The Sound of Music
Music by Richard Rodgers to lyrics by Oscar Hammerstein II, based on a book by Howard Lindsay & Russel Crouse, suggested by The Trapp Family Singers by Maria Augusta Trapp
Ursula / Nun – Kimberley Blake
Liesl – Faye Brookes
Baroness Elberfeld / Nun – Helen Colby
Sister Berthe – Nadine Cox
Nazi / Party Guest – Samuel Edwards
Herr Zeller – Tim Frances
Nun / Party Guest – Victoria Hinde
Mother Abbess – Helen Hobson
Baron Elderfeld / Nazi – Christopher D. Hunt
Elsa Schraeder – Caroline Keiff
Franz – Stuart Matthew Price
Max Deweiler – Michael Matus
Nazi / Party Guest – Harry MorrisonFrau Schmidt / Nun – Gemma Page
Nun / New Postulant /Party Guest – Anna Simmons
Sister Sophia – Chloe Taylor
Rolf Gruber – Joshua Tonks
Maria Rainer – Charlotte Wakefield
Sister Margaretta / Frau Zeller – Helen Walsh
Admiral von Schreiber – Terence Wilton
Captain von Trapp – Michael Xavier
Friedrich – Finlay Banks
Louisa – Elise Bugeja
Kurt – Arthur Gledhill-Franks
Brigitta – Isabelle Allen
Marta – Amybeth McNully
Gretl – Honor Kneafsey
Orchestra conducted by Stephen Ridley
Rachel Kavanaugh – Director
Peter McKintosh – Set & Costume Designer
Tim Mitchell – Lighting Designer
Alistair David – Choreographer
Chris Walker – Orchestrator
Reviewed by: Mark Valencia
Reviewed: 5 August, 2013
Venue: Open Air Theatre, Regent’s Park, London NW1
Raindrops on roses are far from being my favourite things, and when they keep falling on my head as well they can test my mood. That’s when uncharitable thoughts creep in – such as the question of whether London really needs another revival of The Sound of Music so soon after the last one (London Palladium, 2006).
It took all of two minutes for Rachel Kavanaugh’s pitch-perfect new production to win me over. As the clouds rolled away over the capital so did the doubts, thanks to the sheer childlike rapture that Charlotte Wakefield as Maria brought to the musical’s title song. With artless turns of phrase this star-in-the-making transformed Regent’s Park into a serviceable stand-in for the Austrian Tyrol, and the sodden trek from Baker Street tube station (ev’ry stream duly forded) receded into memory.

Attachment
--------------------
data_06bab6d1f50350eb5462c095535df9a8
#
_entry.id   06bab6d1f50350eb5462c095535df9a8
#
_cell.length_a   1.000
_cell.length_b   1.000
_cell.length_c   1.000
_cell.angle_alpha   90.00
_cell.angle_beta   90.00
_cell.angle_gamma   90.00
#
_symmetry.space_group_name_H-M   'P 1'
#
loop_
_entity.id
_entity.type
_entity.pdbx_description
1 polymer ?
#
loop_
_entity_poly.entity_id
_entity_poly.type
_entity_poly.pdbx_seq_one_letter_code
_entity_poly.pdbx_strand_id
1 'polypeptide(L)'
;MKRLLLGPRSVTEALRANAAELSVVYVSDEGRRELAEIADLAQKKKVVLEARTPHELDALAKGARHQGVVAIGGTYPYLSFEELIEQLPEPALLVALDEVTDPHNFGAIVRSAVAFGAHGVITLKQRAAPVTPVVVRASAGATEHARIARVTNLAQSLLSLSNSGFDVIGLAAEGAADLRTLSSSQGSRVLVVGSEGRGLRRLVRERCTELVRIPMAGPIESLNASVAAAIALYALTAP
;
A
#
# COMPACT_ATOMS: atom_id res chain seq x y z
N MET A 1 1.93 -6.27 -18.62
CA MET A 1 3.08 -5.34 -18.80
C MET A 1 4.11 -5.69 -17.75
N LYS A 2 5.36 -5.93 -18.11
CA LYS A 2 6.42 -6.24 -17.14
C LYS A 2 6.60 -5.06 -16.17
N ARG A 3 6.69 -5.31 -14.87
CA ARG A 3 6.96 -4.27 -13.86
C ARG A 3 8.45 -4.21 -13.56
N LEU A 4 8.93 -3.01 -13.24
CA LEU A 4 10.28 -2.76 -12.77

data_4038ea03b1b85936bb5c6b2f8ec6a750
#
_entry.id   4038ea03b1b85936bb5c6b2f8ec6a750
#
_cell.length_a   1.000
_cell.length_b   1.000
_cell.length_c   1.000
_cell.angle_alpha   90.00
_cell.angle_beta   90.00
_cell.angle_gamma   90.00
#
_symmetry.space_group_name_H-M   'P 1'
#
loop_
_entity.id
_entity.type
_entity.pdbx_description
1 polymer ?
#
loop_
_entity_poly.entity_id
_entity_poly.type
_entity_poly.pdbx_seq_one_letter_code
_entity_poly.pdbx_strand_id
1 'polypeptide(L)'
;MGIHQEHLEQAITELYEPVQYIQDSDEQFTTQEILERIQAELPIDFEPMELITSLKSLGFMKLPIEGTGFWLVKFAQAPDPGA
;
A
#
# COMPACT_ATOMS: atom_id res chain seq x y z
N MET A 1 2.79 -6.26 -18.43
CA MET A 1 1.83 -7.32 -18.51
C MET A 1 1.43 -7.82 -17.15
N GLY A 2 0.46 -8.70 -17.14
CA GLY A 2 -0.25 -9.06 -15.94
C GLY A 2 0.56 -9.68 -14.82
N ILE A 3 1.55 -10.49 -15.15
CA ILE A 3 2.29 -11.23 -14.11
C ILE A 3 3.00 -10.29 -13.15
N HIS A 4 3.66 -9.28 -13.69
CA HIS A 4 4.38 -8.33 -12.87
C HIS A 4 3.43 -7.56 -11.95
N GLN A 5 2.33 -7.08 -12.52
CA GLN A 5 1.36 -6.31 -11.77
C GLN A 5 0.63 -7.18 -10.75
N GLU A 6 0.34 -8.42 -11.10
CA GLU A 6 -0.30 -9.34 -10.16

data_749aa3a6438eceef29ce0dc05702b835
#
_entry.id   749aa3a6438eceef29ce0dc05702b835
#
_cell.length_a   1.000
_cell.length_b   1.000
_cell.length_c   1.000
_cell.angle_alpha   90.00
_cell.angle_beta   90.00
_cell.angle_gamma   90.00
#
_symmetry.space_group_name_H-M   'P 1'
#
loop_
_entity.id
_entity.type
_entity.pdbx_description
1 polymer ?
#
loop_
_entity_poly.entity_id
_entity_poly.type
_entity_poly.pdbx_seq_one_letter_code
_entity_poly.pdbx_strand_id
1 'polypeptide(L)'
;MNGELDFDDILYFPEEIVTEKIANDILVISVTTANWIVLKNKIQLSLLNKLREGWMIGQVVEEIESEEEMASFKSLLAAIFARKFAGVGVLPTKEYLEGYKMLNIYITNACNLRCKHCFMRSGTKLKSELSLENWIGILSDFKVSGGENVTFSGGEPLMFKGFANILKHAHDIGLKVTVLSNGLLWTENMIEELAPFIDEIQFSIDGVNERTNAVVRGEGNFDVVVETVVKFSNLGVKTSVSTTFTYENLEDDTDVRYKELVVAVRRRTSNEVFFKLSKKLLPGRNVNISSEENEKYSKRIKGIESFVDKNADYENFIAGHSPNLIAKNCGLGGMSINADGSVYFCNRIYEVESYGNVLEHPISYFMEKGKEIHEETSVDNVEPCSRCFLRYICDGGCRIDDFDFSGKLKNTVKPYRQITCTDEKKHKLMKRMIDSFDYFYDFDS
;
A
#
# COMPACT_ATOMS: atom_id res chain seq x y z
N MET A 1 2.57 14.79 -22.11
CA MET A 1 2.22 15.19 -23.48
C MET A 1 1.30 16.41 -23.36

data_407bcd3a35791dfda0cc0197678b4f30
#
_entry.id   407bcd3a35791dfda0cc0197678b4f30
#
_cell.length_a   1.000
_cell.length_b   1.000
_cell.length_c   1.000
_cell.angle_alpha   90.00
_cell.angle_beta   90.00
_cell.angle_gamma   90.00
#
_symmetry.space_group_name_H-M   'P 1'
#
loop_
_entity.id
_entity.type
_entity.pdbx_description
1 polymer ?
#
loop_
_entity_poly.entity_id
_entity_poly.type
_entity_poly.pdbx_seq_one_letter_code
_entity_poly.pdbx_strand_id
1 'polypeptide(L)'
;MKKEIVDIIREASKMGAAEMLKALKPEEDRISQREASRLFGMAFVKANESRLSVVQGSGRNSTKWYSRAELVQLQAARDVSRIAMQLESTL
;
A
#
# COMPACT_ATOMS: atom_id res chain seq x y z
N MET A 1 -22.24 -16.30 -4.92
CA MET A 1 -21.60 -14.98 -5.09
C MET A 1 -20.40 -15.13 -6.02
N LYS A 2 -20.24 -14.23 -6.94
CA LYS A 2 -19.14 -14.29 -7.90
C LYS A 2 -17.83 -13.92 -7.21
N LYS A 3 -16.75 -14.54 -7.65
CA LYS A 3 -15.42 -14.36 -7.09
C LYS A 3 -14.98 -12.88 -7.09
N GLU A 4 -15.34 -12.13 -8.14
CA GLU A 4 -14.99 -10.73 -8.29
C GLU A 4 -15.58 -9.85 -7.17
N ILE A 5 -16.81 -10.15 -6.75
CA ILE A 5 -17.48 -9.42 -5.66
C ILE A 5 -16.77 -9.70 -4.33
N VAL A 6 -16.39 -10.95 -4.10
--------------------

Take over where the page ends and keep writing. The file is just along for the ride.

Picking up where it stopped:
Rodgers & Hammerstein’s final collaboration is hamstrung by a book by Howard Lindsay and Russel Crouse that pays scant attention to character development. People are either transformed or left unchanged without explanation – none more so that Captain von Trapp himself, whose rigid values are required to evaporate in seconds. While America’s premier musical theatre partnership had previously delivered their shows complete, for this barely-disguised retread of The King and I they acted as hired hands, their free-standing numbers punctuating the action rather than driving it forward. Oscar Hammerstein’s waning health meant it was that or nothing; indeed, by the time the film version was made he was already dead, and Richard Rodgers supplied his own lyrics to the new songs required by Hollywood (‘I Have Confidence’ and ‘Something Good’ – two strong melodies that have subsequently been interpolated into the stage version).
The Open Air Theatre is no Palladium but its limitations have not deterred Kavanaugh and her company from delivering a tight, vibrant show. The stage was awash with talent and graced by half-a-dozen exceptional children, astonishingly well drilled in Alistair David’s angular choreography and only fractionally annoying in their cheesy stage-school teeth-‘n’-smiles. The outstanding junior performer was Arthur Gledhill-Franks, whose gleeful presence and pure-toned musicianship as Kurt were enchanting.
Despite being sixteen going on twenty-three, Faye Brookes was excellent as Liesl, the eldest of the von Trapp progeny. If she seemed a little mature for her role, the opposite was true of Helen Hobson who, while always a classy singing actress, was perhaps too Maria-like in tone for the Mother Abbess. ‘Climb Ev’ry Mountain’, an anthem of admittedly nigh-impossible range, only came to life when Hobson hit her upper register.
A first-rate supporting cast spun gold from the straw of their under-defined roles, with Michael Matus’s darkly comic Max a stand-out. Kavanaugh helped her actors (and the audience) by subverting the text whenever she could, as when Michael Xavier’s finely-etched Captain von Trapp uses gritted teeth to tell Frau Schraeder (a slinky Caroline Keiff) “It’s fun being with you”.
Peter McKintosh’s unchanging set, simply conceived and beautifully achieved, is an elegant player in its own right, while Stephen Ridley’s dynamic band makes Chris Walker’s reduced orchestrations sound idiomatic and full-bodied. Indeed, it’s a fabulous production at every level: an over-familiar warhorse perhaps, but staged here with the energy and class of a thoroughbred. Strongly recommended, even to curmudgeons.
- Performances until 7 September